Should Your Insurance Expert Be A Chartered Life Underwriter (CLU)?
“In financial services, as in many industries, there is a plethora of licenses and designations. Which of these is best when you’re choosing a retirement and income specialist?”- Dave Barr
Designations, licenses, and certifications are often some of the most confusing aspects of selecting a retirement advisor. Suppose you are looking for the ideal expert to assist you in turning what you’ve saved into income. In that case, you may be interested in one particular designation, the “CLU,” or Chartered Life Underwriter. My clients and prospective clients often recognize those letters but are unclear how my being a CLU brings value to our relationship.
What is a CLU, anyway? Issued by the American College, a private educational institution, the CLU is one of the oldest and most respected professional designations in the insurance industry.
An insurance advisor seeking to become a CLU undergoes a rigorous curriculum, giving them in-depth knowledge of life insurance underwriting, laws, and risk management. CLU training also gives insurance professionals the necessary education to assist clients with estate planning and life insurance for business owners.
The CLU curriculum has evolved over the years to meet industry needs. A chartered life underwriter in 2022 has typically completed five required courses, including classes on life insurance law, fundamentals of insurance planning, business owners and professionals planning, estate planning, and individual life insurance. There is also a requirement that CLU candidates select and complete three elective courses ranging from retirement planning to income taxation and group benefits.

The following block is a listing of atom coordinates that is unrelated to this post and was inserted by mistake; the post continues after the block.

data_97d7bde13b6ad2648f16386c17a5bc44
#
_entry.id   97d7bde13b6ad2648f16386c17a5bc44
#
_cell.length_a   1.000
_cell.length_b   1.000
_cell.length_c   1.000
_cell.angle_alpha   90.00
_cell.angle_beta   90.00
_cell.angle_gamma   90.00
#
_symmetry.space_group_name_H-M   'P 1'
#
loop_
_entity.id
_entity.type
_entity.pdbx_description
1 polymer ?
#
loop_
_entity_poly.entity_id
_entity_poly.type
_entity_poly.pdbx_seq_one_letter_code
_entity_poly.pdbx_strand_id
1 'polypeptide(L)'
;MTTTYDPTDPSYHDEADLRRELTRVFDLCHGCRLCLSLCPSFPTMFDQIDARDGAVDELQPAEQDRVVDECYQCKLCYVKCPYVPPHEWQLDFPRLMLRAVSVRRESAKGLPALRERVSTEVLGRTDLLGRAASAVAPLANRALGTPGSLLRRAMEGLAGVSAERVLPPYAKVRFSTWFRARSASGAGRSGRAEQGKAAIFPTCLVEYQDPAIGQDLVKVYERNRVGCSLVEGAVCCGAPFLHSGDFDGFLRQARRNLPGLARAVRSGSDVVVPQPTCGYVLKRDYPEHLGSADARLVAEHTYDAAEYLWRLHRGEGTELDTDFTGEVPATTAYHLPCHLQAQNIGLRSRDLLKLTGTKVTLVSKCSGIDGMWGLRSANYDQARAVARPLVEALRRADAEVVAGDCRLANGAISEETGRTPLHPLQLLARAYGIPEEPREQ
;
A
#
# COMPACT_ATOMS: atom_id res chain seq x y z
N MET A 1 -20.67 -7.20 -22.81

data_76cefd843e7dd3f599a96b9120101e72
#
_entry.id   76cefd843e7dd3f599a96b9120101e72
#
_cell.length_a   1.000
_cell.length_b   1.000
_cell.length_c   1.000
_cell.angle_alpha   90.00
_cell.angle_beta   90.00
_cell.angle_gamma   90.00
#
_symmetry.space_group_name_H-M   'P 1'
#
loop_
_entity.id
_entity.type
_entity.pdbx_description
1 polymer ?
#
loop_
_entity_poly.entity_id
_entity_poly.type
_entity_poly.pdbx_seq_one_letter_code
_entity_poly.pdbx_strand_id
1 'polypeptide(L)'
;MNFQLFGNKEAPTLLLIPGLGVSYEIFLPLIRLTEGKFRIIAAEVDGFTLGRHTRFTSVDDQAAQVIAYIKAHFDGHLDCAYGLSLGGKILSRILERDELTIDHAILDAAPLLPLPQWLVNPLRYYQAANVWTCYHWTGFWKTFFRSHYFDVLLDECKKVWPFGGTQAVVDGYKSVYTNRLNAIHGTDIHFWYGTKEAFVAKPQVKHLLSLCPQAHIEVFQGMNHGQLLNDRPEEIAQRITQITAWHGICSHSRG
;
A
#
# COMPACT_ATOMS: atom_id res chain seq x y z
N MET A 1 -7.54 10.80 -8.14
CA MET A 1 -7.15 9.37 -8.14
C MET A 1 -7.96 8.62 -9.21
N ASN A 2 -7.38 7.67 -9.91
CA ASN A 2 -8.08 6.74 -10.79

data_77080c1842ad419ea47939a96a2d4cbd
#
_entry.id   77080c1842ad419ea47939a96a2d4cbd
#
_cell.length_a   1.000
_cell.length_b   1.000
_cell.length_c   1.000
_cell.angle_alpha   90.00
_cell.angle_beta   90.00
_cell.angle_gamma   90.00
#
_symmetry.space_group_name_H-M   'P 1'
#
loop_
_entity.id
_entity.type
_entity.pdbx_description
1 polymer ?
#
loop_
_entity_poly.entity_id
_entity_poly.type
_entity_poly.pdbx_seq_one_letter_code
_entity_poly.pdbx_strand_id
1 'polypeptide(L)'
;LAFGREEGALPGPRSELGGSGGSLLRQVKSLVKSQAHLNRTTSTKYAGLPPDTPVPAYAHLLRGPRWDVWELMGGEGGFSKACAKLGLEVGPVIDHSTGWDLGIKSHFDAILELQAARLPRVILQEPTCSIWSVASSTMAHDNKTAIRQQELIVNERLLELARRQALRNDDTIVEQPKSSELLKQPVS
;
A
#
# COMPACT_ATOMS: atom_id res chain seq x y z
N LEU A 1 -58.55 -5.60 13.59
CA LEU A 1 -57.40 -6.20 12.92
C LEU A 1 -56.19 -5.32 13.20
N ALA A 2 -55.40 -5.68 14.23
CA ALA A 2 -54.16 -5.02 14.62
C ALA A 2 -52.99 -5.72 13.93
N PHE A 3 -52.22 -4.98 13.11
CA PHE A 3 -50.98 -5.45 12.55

Should you choose an insurance professional who is a CLU?
Unlike some other designations, the CLU is more than a marketing device. CLUs typically provide their clients with greater clarity regarding their financial goals, legacy planning, and how to avoid paying too much tax. Financial services professionals choose to become chartered life underwriters because they want to help their clients grow and protect their wealth through effective estate planning, tax mitigation, and wealth transfer solutions.
While you may be someone with a seemingly simple money situation, meeting with a CLU could uncover complex issues related to life insurance, legacy planning, or taxes of which you may be unaware. Unlike most insurance advisors without this training, CLUs are generally better equipped to deal with some of the complicated and nuanced issues one might encounter in retirement planning.
Summing it up: There are numerous professional designations and licenses in financial services. Of these, the Chartered Life Underwriter is one of the most trusted and respected. Agents who have invested in themselves and gotten their CLU are usually more professional, thorough, and better-equipped in business life insurance and legacy planning. When choosing the best advisor for the spend-down phase of your financial life, finding a CLU might be an excellent place to start. If you’d like to discover more about the CLU program, check out the American College’s website at https://www.theamericancollege.edu/designations-degrees/CLU.